Computer emergency response teams (CERT) are expert groups that handle computer security incidents. Alternative names for such groups include computer emergency readiness team and computer security incident response team (CSIRT).
The name “Computer Emergency Response Team” was first used by the CERT Coordination Center (CERT-CC) at Carnegie Mellon University (CMU). The abbreviation CERT of the historic name was picked up by other teams around the world. Some teams took on the more specific name of CSIRT to point out the task of handling computer security incidents instead of other tech support work, and because CMU was threatening to take legal action against individuals or organisations who referred to any other team than CERT-CC as a CERT. After the turn of the century, CMU relaxed its position, and the terms CERT and CSIRT are now used interchangeably.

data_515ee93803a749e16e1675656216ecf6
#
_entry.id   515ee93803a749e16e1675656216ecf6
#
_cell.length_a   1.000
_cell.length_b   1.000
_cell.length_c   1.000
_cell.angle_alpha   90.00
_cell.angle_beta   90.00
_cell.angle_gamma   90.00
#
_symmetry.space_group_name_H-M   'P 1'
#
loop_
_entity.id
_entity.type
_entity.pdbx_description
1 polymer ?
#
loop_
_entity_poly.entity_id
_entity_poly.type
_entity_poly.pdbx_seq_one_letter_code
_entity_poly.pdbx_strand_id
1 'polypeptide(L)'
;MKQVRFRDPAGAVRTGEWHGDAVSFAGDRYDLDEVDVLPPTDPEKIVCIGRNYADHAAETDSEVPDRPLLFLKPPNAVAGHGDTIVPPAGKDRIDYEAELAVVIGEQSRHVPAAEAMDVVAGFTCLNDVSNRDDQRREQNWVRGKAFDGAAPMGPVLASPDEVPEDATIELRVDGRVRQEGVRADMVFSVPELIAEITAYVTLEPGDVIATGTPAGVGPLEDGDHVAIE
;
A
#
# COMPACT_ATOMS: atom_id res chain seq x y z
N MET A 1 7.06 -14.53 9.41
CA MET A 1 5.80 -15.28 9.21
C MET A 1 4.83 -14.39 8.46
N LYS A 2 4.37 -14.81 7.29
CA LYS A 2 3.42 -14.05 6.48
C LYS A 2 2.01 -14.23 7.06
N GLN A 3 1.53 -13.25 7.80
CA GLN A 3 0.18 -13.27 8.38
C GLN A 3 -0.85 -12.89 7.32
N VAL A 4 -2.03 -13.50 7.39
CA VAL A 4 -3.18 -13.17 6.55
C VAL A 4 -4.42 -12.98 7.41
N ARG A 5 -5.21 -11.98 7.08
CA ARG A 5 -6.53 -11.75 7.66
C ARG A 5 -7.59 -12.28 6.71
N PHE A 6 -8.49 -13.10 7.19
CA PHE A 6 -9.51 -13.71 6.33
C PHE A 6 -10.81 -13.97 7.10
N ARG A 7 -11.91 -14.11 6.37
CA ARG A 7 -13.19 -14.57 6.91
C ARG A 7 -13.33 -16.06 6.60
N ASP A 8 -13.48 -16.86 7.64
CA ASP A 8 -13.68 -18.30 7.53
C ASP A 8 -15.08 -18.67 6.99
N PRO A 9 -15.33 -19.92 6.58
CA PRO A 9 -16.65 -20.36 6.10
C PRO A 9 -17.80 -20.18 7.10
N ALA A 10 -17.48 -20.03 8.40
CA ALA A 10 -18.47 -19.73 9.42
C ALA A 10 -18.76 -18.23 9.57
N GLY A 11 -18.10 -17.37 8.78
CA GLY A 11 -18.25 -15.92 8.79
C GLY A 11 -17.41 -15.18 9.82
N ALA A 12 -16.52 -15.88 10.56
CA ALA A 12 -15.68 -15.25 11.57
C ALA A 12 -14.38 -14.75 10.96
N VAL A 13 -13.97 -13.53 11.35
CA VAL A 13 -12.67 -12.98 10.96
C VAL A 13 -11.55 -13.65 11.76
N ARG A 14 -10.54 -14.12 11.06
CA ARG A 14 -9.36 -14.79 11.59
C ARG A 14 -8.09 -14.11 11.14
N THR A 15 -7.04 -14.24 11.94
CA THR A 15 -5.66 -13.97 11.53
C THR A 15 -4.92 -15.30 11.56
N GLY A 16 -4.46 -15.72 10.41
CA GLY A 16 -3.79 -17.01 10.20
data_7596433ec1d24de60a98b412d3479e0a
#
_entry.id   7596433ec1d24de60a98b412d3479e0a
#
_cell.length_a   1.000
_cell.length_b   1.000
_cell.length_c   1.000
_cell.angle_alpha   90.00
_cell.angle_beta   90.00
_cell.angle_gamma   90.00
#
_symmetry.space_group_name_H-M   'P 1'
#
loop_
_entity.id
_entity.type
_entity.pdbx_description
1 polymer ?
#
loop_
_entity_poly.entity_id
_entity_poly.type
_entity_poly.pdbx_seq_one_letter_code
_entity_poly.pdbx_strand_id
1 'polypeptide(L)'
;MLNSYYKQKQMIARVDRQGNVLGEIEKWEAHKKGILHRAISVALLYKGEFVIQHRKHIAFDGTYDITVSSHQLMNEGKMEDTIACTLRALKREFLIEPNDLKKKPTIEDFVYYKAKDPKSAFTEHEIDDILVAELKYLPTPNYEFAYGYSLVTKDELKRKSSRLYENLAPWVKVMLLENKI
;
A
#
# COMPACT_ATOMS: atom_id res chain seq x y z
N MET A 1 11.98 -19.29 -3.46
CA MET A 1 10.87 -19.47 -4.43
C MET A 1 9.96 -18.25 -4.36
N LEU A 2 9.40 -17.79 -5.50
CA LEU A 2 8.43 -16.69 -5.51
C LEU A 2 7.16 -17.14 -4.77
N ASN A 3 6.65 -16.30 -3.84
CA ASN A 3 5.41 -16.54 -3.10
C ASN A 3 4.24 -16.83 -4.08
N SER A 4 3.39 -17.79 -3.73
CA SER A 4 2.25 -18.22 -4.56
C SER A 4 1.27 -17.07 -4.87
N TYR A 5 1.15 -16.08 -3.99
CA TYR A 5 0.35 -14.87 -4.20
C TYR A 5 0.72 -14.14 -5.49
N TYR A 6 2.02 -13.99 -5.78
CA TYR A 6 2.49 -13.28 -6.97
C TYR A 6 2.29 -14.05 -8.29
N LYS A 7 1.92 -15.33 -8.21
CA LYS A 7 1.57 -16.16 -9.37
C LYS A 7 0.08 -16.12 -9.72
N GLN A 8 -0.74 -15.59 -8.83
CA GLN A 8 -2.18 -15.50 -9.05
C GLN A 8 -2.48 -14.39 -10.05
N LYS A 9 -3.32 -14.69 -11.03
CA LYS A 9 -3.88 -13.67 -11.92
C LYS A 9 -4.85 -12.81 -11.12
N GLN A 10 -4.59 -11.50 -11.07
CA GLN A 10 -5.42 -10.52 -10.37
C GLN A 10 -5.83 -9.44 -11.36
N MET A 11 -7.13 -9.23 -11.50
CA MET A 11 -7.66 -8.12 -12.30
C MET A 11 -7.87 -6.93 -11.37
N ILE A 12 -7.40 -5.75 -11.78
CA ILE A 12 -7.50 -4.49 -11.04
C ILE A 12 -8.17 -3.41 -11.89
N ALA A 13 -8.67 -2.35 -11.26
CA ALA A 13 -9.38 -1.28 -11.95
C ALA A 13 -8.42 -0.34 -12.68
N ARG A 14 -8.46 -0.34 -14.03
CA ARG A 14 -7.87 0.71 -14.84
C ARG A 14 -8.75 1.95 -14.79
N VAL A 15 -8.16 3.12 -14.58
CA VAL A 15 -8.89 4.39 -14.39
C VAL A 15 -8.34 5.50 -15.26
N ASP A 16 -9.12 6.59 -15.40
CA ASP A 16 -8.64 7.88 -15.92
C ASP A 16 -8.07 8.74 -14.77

The history of CERTs is linked to the existence of malware, especially computer worms and viruses. Whenever a new technology arrives, its misuse is not long in following. The first worm in the IBM VNET was covered up. Shortly after, a worm hit the Internet on 3 November 1988, when the so-called Morris Worm paralysed a good percentage of it. This led to the formation of the first computer emergency response team at Carnegie Mellon University under U.S. Government contract. With the massive growth in the use of information and communications technologies over the subsequent years, the now-generic term ‘CERT’/’CSIRT’ refers to an essential part of most large organisations’ structures. In many organisations the CERT evolves into a information security operations center.